A Sheep Killer Is On The Loose In 'All the Birds, Singing'
SCOTT SIMON, HOST:
Jake Whyte is a young woman who lives in a wild, windy, bloody world. She lives alone, save for her dog, whose name is Dog, and the sheep she tends on a small island off the coast of Britain. The men who work on the island call Jake a good bloody bloke, although many locals wonder why strangers come into their midst. It can't be the work or the weather, which are tough and raw - raw like the mysterious scars on Jake's back. Jake White is at the center of the Evie Wyld's new novel "All the Birds, Singing." Evie Wyld joins us now from the BBC in London. Thanks so much for being with us.
EVIE WYLD: Pleasure.
SIMON: This book has - is kind of sinister.
WYLD: Yeah. I'm kind of sinister.
SIMON: I didn't expect to begin that way. Anything - what should be aware of then?
WYLD: Well, I've always been interested in horror movies, and I read a lot of horror growing up. I just think it's a lot of fun.
SIMON: Well, let me - can I get you to read the first paragraph of the book?
WYLD: Absolutely, yeah.
SIMON: Let people judge fun for themselves.
WYLD: (Reading) Another sheep, mangled and bled out, her innards not yet crusting and the vapors rising from her like a steamed pudding. I shoved my boot in Dog's face to stop him from taking a string of her away with him as a souvenir, and he kept close by my side as I wheeled the carcass out of the field and down into the wool shed.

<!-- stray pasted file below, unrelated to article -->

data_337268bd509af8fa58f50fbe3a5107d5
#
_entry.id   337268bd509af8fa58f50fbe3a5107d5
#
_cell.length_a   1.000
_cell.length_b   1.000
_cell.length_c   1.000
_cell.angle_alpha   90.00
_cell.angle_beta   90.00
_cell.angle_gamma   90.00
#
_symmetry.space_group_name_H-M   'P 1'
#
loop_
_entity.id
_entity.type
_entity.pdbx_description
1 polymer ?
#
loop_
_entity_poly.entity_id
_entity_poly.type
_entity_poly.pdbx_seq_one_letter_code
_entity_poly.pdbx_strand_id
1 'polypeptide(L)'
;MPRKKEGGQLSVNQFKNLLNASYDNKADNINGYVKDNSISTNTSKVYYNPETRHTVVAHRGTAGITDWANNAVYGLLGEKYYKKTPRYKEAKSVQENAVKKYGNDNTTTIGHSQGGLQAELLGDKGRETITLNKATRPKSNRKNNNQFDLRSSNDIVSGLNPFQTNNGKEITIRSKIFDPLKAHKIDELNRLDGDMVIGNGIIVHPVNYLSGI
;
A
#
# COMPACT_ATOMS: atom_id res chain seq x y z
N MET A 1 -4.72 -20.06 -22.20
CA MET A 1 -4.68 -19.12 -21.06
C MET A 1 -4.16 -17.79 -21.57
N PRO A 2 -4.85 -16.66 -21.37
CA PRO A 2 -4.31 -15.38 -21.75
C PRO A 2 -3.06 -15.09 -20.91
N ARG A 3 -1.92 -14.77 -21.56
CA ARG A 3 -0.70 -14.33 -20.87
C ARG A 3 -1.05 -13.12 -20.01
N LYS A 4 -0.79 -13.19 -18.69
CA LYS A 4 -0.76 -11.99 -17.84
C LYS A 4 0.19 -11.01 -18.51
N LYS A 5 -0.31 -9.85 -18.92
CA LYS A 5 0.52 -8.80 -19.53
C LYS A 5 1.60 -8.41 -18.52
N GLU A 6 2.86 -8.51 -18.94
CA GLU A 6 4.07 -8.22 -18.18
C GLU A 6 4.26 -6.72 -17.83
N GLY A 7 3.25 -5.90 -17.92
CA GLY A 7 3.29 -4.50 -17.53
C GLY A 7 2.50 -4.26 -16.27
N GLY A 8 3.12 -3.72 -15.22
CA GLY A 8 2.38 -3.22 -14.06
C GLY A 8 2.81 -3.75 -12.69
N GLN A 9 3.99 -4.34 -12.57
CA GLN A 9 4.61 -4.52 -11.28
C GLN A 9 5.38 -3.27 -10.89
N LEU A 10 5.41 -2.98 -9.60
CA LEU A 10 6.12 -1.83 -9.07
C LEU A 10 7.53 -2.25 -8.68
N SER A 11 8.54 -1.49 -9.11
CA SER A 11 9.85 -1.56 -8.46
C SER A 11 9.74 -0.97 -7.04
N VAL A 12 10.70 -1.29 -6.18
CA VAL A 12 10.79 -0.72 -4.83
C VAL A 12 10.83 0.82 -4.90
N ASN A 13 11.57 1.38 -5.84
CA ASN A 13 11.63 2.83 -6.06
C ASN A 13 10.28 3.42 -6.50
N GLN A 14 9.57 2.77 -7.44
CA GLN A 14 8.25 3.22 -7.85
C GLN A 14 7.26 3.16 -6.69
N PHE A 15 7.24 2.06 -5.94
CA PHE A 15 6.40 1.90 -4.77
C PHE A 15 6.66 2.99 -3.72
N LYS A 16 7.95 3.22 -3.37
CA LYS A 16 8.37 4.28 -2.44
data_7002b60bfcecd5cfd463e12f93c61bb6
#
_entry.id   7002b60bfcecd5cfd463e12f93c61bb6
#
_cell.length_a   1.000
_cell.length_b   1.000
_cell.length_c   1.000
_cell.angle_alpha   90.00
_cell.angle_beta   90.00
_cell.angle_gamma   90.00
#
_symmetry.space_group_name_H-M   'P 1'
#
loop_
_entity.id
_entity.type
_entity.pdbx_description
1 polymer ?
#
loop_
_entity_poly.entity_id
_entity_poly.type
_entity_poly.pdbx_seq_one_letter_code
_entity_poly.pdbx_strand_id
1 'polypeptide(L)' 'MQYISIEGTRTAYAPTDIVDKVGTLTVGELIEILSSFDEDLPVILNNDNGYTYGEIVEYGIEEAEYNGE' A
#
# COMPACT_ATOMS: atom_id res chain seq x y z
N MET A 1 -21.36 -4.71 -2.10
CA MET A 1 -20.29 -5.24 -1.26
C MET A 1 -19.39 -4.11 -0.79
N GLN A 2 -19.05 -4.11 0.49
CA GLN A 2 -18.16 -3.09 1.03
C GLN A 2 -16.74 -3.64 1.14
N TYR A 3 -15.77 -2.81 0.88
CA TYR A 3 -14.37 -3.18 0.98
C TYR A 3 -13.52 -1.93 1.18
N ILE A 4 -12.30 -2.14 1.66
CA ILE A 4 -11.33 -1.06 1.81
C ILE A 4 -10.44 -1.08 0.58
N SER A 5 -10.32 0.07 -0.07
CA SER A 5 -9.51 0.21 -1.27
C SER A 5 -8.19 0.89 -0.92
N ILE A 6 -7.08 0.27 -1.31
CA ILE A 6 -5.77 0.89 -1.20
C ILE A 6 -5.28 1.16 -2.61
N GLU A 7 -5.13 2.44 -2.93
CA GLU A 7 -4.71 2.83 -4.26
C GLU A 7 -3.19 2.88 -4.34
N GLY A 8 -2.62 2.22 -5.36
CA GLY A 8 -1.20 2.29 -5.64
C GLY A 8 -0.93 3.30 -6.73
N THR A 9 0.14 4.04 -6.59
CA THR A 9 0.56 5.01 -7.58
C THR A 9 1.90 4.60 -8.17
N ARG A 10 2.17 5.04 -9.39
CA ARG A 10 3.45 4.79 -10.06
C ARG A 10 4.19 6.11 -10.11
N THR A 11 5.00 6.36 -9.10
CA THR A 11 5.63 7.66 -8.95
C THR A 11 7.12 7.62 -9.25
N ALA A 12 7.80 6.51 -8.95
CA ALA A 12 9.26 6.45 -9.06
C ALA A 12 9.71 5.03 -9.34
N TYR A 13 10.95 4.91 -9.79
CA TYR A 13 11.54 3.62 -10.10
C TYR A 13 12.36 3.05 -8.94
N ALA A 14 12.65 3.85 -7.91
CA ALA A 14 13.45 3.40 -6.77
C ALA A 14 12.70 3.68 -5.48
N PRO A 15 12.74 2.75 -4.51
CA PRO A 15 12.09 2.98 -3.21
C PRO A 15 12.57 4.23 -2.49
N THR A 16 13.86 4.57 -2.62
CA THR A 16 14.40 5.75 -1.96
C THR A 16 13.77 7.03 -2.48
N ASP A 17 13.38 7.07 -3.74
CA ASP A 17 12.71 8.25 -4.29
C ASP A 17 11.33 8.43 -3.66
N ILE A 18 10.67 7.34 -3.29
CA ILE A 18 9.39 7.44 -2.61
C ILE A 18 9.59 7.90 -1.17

SIMON: What keeps us reading after that, though? And you recognize there's some people that'll particularly - I must say, when I read crusting, I thought, oh.
SIMON: But what keeps people going after that?
WYLD: Well, so the idea is that there is a creature in the woods, or something at least is killing Jake's sheep at night.
WYLD: And she's trying to work out what that is.
SIMON: I mean, there are lots of teenage jerks in the town.
WYLD: Oh, yeah. It could be any number of sick pranks. There's a lot of sort of mystery around whether or not it's a person taking some kind of revenge trying to scare her off or whether it's actually a large mythical cat or something else or even herself.
SIMON: The story goes back and forth between the present day on this island off the coast of England and the past in Australia. You kind of grew up between the two places, too. What do they represent for you and for Jake?
WYLD: Well, for me, I was born in the U.K. and grew up in London, but with frequent trips to my family in Australia on a farm where it was wild, and I was allowed, as a very small child, to just wander off. So it was this kind of strange danger in Australia that you were left to your own devices. If you poked a snake with a stick and got bitten, that was your own fault, whereas, in South London, where I'm from, which used to be very rough when I was growing up, I couldn't go outside because of other people because we didn't trust what other people might do.
So for me, it was a real sort of freeing experience being kind of given responsibility for your body. And also the landscape of Australia is a sort of fascinating thing. It's very, very different from London. It's - the light is different, the heat and the flora and fauna. It's so different that, for me, it's kind of a place to escape in my imagination. And I think I sort of feel like Jake doing the opposite, starting off in Australia and coming to the U.K., is a kind of a similar thing.